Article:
25. he—the crocodile; a type of the awe which the Creator inspires when He rises in wrath.

breakings—namely, of the mind, that is, terror.

purify themselves—rather, "they wander from the way," that is, flee away bewildered [Maurer and Umbreit].

When he raiseth up himself; showing himself upon the top of the waters. Or, because of his height, or greatness, or majesty; for he is represented as a king, Job 41:31. The mighty; even the stout-hearted mariners or passengers, who use to be above fear.

By reason of breakings; either,

1. Of the sea, caused by his motion, which dasheth the waves in pieces one against another. Or rather,

2. Of their mind and state; by reason of their great danger and distress; which is expressed by this very word, Psalm 60:2 Jonah 2:4.

They purify themselves; either,

1. Naturally; that being, the usual effect of great terror. See Ezekiel 7:17. Or rather,

2. Morally, as this word is generally used. Those mariners who ordinarily live in a gross and general neglect of God, and of religion, are so affrighted with this imminent danger, that they cry unto God in their trouble, as is said in like case, Psalm 107:28, and endeavour to purge their consciences from the guilt of their sins, by confessing and seemingly forsaking of them, and to make their peace with God, and obtain his favour and help, by their vows, and promises, and prayers.

When he raiseth up himself,.... Not out of the waters, but above the surface of them, so as that his large bulk, his terrible jaws and teeth, are seem;

the mighty are afraid; not only fishes and other animals, but men, and these the most stouthearted and courageous, as mariners and masters of vessels;

by reason of breakings they purify themselves: either because of the breaches of the sea made through the lifting up of this creature, threatening the overturning of vessels; or of the breaches of men's hearts through fear, they are thrown into a vomiting, and purging both by stool and urine, which are often the effects of fear, so Ben Gersom; or they acknowledge themselves sinners, or expiate themselves, endeavouring to do it by making confession of sin, declaring repentance for it, praying for forgiveness of it, and promising amendment; which is frequently the case of seafaring men in distress; see Jonah 1:4.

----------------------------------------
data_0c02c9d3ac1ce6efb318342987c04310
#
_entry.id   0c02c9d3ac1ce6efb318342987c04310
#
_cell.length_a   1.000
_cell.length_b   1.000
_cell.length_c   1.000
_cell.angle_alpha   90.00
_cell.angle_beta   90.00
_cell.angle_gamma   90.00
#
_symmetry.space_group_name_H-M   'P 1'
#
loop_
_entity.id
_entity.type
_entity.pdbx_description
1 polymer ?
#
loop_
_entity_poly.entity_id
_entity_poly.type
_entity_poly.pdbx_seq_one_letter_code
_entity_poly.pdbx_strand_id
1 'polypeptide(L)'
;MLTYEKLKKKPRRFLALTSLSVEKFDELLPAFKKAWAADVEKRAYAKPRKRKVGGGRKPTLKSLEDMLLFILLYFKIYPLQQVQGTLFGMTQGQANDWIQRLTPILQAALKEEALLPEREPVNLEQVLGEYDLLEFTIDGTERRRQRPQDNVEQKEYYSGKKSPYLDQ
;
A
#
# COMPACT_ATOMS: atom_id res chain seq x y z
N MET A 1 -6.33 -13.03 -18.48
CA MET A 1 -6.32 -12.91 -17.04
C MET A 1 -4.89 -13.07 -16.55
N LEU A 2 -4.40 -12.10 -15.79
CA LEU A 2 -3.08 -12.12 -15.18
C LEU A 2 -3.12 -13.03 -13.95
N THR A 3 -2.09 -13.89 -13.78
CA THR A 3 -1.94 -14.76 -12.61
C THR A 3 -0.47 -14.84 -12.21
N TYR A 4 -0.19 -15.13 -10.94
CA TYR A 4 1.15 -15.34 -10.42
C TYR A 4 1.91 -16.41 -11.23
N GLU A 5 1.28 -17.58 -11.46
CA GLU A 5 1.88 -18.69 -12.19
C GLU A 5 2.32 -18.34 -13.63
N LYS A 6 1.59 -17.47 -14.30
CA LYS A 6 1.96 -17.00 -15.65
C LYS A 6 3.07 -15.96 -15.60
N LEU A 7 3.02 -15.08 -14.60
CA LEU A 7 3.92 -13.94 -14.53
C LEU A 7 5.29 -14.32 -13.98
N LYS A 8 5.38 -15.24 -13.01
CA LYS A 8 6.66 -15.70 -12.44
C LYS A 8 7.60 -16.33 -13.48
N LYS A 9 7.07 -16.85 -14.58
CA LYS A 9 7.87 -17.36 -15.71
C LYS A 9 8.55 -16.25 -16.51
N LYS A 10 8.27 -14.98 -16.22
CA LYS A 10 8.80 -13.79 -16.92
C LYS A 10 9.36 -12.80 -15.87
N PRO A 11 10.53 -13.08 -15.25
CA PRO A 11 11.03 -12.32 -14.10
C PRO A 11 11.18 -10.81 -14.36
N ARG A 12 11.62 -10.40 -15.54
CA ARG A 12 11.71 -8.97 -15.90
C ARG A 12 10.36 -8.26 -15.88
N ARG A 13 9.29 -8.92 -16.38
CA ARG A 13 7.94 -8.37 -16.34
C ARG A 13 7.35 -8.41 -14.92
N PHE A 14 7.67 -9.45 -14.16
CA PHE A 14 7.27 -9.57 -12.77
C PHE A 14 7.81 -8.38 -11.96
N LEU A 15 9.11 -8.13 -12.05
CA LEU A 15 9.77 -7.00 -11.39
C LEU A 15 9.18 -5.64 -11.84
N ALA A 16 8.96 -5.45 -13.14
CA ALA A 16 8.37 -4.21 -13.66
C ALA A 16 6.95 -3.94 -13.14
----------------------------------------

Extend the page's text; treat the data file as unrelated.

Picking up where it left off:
When he raiseth up himself, the mighty are afraid: by reason of breakings they purify themselves.
25. With his “firmness” of heart there naturally goes a corresponding courage and fierceness.

by reason of breakings] Rather, by reason of terrors they are beside themselves; lit. they lose themselves. The Geneva has: for fear they faint in themselves. The expression “lose themselves” seems more naturally said of mental confusion from terror, than of literally losing their way in their attempts to escape (Gesen.).

Verse 25. - When he raiseth up himself, the mighty are afraid. Egyptian historians said that one of their early kings had been slain by a crocodile (Manetho ap. Euseb., 'Chronicles Can.,' pars 1:20, p. 98). The worship paid to crocodiles in some parts of Egypt, and the hatred felt towards them in others, were probably alike inspired by fear. AElian says that, in the districts where crocodiles were worshipped, it was not safe for any one to wash his feet or to draw water at the river, and that in the vicinity of some towns people did not dare to walk along the bank of the stream ('Nat. An.,' 10:24). In modern times they have been known to precipitate men from the bank into the water by a sweep of their tail, and then to devour them at their leisure. By reason of breakings they purify themselves; rather, they are confounded. The "breakings" may by either the breakings forth of the animal from his lair among the Nile rushes, or his "breaking" of the weapons of his assailants. Job 41:2522 Great strength resteth upon his neck,